Recap: Roche-A-Cri State Park is located in central Wisconsin, just outside of the towns of Adams and Friendship. The park is named for the 300 foot towering rock formation in the center of the park, Roche-A-Cri Mound. Hikers can hike to the top of the rock, or explore the Native American petroglyphs on the base. The park also contains several miles of hiking trail through forest and prairie, offering hikers the chance to view the abundant wildlife found in the park, including several different birds of prey.
Now for part II of the Roche-A-Cri hike. Read More
A first time visitor to Roche-A-Cri State Park, my campsite selection was determined by whatever available information I could find online. In this case, as it often is, it was a map from the park website and Yelp reviews.
Helpful things to know about picking a campsite in Roche-A-Cri:
I recently had the chance to visit Roche-A-Cri State Park in central Wisconsin on a hiking and camping trip. Before the trip, I knew virtually nothing about this park other than it had campsites, hiking trails, and some sort of mound in the center. Was this mound a large hill? Perhaps a Native American burial mound? Who knew!
Driving north from Madison for an hour and a few minutes, getting there was simple. According to the map, the park is only a few miles away from Adams and Friendship. I knew that these towns were small, but I also knew that they were just big enough to make the park feel less secluded than I was hoping for. I was pleasantly surprised that this wasn’t really an issue. Aside from a few ambulance sirens in the morning, the park was quiet and peaceful.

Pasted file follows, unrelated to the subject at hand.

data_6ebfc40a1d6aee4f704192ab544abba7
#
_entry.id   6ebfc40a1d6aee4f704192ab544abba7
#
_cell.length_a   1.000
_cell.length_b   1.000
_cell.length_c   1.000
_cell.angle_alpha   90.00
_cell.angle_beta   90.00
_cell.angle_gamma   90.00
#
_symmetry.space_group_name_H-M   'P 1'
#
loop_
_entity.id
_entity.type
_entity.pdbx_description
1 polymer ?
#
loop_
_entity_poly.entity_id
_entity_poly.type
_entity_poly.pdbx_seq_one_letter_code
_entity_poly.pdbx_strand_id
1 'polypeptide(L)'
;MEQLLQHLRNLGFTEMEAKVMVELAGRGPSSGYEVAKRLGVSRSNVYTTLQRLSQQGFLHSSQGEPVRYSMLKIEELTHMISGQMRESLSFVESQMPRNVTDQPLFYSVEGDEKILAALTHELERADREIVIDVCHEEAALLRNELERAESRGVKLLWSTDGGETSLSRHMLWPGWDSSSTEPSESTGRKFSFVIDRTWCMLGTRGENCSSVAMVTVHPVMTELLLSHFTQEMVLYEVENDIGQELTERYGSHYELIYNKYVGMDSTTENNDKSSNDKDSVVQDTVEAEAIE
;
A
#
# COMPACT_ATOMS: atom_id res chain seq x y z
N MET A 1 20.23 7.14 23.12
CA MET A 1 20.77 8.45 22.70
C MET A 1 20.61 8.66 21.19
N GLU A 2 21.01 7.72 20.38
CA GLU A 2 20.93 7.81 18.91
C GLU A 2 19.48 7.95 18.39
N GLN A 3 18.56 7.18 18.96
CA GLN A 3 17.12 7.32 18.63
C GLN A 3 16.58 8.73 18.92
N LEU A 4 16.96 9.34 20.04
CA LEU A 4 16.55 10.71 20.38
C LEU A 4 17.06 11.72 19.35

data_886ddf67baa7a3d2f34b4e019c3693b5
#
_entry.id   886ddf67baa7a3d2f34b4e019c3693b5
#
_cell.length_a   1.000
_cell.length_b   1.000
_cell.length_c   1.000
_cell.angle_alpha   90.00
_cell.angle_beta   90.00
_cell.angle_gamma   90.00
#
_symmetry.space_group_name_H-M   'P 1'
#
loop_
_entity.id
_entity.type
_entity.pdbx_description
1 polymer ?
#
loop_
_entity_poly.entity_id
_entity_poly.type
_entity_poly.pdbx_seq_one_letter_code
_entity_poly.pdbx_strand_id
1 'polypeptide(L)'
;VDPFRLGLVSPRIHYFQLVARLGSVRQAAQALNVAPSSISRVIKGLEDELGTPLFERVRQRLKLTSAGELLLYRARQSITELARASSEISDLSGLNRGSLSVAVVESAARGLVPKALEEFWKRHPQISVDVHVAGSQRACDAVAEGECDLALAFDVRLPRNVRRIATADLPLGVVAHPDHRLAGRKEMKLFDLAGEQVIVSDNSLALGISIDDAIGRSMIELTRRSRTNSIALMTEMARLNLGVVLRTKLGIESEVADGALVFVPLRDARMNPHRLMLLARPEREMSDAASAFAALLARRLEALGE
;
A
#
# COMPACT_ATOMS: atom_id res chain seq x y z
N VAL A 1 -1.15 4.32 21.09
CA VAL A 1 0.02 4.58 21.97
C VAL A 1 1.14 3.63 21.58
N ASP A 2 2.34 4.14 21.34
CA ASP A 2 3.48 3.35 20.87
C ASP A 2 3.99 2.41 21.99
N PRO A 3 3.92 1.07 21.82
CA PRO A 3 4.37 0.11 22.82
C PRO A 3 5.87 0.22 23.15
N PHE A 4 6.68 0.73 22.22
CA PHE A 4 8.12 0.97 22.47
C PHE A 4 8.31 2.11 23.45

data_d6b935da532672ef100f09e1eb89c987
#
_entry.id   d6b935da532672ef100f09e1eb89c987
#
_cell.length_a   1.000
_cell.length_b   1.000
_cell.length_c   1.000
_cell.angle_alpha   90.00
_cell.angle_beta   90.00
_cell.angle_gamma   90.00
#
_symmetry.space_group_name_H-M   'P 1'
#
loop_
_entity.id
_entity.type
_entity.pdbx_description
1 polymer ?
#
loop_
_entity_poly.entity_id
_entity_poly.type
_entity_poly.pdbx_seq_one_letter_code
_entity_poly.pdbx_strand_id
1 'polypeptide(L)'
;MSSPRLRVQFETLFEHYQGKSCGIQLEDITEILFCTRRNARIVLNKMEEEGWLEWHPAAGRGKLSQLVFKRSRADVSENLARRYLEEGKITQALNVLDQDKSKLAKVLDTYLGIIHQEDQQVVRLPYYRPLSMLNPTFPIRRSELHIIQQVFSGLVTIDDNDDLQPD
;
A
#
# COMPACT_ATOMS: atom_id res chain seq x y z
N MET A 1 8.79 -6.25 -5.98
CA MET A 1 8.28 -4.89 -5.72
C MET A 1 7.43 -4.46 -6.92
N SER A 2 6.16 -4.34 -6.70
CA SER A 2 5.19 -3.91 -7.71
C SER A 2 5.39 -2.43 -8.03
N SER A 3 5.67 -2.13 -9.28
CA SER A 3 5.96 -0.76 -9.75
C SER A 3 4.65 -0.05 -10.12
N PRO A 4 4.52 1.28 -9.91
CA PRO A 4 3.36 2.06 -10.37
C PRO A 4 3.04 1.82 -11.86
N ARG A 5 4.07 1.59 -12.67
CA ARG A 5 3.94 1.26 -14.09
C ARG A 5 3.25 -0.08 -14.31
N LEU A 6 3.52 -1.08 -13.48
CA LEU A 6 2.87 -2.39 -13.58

Roche-A-Cri State Park surrounds and protects the 300 foot high rock formation, the Roche-A-Cri Mound. (Mystery solved, a rock!) At the base, the rock contains Native American petroglyphs in the shapes of canoes, birds, and geometric designs. While faded and somewhat difficult to make out, these are worth seeing, if only to appreciate their age. (I’ll touch on those more in the part II post.) Read More
Having such a small window of time for outdoor recreation in Wisconsin, its not surprising that the summer and early fall months are busy. Busy as in, it’s rare to have a free morning on a weekend. Busy as in, every hour from 4pm on Friday through 8pm on Sunday is booked and accounted for. For this reason, it is important to find some go-to local hikes that can be done in an hour or two, without needing to spend an hour in the car just to get to the trailhead.
I’ve showcased a few of the local Madison hikes before on the blog. (Cherokee Marsh and Capital Springs being my typical quick hikes.) Wanting to shake things up, I searched for something different. This brought me to Token Creek Park, which, as it turns out, is unexpectedly close to my apartment.
Personally, I think the worst forecast for hiking is an uncertain one. A forecast claiming a 100% chance of rain is better than a 50% one, because at least that way you can plan ahead. (Of course, cancelling a trip because a weatherperson has that much confidence that it will rain, only to find a sunny day, is its own source of frustration.) This trip was on one of those “50% chance of an afternoon shower” days. As you can see from the clouds, the sky was a bully, threatening us all afternoon. Sometimes dark storms would just blow over, sometimes we weren’t so lucky.
Hartman Creek State Park seems like a haven for bikers. Just look at the park map (linked below) and you’ll see what I mean. The bottom left corner of the map is a snake of bike trails, winding back and forth. The park has 6 miles of paths just for bikers, and 6 miles of path used for biking and hiking together. For hikers, the park offers about 10 miles of trail, some of it shared with bikes. On the western edge of the park, 3 miles of the Ice Age National Trail passes through the park. Read More
This is a big moment for my blog, my first post focused on hiking a trail outside of Wisconsin! I was hesitant to write this as most of the feedback I’ve received so far has been from Wisconsinties looking for a trail within the state. I was worried they wouldn’t find this post useful for their own hikes. While this is probably true, the pictures from this hike were too stunning not to share.
In May I had the chance to travel with a friend to visit another friend living in Culver City. After a long day of travel, we were eager to move around, see the city, and get some exercise. My CA friend recommended exploring Griffith Park in the Santa Monica Mountains. Read More